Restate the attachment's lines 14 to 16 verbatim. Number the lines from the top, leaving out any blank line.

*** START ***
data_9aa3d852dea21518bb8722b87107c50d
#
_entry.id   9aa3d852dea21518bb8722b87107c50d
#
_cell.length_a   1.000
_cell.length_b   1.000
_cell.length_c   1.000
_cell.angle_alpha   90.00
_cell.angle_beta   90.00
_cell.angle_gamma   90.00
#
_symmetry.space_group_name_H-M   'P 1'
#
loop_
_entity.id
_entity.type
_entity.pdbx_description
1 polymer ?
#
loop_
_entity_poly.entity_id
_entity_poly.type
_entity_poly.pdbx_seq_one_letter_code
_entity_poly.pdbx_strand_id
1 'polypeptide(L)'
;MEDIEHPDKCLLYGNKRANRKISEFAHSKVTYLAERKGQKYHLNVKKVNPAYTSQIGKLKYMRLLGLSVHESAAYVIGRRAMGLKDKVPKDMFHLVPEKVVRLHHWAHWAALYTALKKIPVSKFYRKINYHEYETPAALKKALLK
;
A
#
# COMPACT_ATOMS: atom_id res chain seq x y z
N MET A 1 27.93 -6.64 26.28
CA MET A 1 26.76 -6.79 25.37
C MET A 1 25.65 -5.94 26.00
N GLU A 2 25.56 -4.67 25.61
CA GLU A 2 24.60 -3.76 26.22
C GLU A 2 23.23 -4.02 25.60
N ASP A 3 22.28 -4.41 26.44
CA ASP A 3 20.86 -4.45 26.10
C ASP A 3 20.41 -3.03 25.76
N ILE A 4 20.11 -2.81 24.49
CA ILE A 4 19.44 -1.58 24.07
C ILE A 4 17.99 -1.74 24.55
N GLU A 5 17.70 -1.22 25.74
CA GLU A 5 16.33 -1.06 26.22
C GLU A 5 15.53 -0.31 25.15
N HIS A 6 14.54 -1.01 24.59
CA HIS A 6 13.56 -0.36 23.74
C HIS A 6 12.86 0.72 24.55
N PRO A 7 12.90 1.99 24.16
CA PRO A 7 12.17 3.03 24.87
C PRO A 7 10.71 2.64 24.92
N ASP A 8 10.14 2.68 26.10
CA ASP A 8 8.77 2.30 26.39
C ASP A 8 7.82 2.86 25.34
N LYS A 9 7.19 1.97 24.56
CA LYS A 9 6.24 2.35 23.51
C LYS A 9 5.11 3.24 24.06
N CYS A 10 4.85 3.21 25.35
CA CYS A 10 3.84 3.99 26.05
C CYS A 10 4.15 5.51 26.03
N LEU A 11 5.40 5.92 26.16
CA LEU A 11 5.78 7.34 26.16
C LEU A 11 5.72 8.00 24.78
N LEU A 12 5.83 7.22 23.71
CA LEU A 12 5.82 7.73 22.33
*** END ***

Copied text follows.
loop_
_entity.id
_entity.type